The collected flow through shows on coomassie blue gel that the protein loss is still minimal, and the purity is ~95-97 % (with a maximum concentration of ~7 mg/mL). However, as crystallisation is the ultimate goal, we need to remove the Triton.

    To do this we add 0.03 g of SM2 beads per 500 μL of sample (as experimentally determined) to remove as much triton as possible with as little protein loss as possible. This mix is incubated for 2 hours at 4ºC on a rotary shelf.

    Afterwards, the protein sample undergoes a buffer exchange (from 5mM Native Binding Buffer to TBS) is then concentrated by centrifugation with 10K Amicon Ultra filters to a final volume of ~30 μL (this process usually takes about two-20 minute sessions).

    Yet, even with a 7 mg/mL stock, the maximum concentration we have been able to reach is ~1 mg/mL. So far, we have eliminated the triton-absorbing beads from being responsible for this unexpected protein loss. We also detect minimal loss of the target protein in the flow-through of the 10K filters. At the moment, we suspect that the target protein is interacting with the filter’s membrane and becoming stuck there.

    Any suggestions of how to circumvent, or fix this problem would be greatly appreciated.

    Priyankar Sen · VIT University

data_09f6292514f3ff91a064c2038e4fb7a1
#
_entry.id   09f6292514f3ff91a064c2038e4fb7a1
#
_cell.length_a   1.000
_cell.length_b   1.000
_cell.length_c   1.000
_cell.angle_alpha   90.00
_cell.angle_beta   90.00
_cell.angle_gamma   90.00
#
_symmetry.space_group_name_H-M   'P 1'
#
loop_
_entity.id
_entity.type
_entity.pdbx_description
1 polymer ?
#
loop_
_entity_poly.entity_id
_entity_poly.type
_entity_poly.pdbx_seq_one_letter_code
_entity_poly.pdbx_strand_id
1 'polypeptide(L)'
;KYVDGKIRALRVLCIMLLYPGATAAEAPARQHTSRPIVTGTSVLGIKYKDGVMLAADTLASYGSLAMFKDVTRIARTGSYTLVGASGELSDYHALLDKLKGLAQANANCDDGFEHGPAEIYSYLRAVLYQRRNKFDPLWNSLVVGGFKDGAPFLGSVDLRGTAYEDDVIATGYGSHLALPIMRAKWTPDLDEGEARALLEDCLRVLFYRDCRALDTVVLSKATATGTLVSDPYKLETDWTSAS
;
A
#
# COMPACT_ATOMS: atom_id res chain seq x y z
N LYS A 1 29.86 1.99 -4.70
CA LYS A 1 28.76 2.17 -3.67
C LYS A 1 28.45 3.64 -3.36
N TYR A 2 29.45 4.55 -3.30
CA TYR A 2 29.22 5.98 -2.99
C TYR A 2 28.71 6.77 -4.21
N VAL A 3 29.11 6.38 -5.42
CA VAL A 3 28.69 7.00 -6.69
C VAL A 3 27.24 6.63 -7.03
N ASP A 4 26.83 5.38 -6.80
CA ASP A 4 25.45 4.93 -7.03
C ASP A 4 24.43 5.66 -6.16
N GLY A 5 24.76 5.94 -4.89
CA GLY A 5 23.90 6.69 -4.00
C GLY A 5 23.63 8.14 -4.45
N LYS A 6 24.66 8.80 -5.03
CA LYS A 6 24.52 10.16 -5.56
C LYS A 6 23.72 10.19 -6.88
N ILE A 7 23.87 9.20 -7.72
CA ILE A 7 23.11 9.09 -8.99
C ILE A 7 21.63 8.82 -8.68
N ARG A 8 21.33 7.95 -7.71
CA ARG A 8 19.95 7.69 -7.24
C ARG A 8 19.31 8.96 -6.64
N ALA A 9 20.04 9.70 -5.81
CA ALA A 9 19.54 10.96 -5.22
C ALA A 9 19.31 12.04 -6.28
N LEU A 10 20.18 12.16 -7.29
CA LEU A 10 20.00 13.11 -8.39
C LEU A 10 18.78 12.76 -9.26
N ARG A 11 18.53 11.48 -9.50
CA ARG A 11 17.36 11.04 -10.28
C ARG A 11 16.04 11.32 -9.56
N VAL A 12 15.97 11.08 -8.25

have you checked the presence of protein after each step by SDS-PAGE? sometimes BCA or spectroscopic analysis may give wrong result. do you know the pI of the protein?

  • Ruben Salcedo-Hernández added an answer:
    How can I purify protein from lysate containing 1M arginine-hydrogen chloride?

    My protein is almost insoluble without high concentration of arginine-hydrogen chloride adding to the cell lysate in the expression test. It cannot bind to the Nickel affinity column with high concentration of arginine-hydrogen chloride. Are there any other protein purification methods which can be used in this case?  

    Thanks.

    Ruben Salcedo-Hernández · Universidad de Guanajuato

    If your protein is insoluble without arginine, it is possible to do a lysate dialysis using a buffer arginine free, with this condition your protein is going to precipitate (the rest of “normal” proteins will be soluble), after recovering the precipitate you can try to recuperate the protein solubility in your buffer with arginine high concentration. If some material remains insoluble just remove it by centrifugation. Other possibility is the use of a detergent (v.g. Triton X-100), ), in this condition your protein could be soluble without arginine, the niquel column works fine in the presence of neutral surfactants.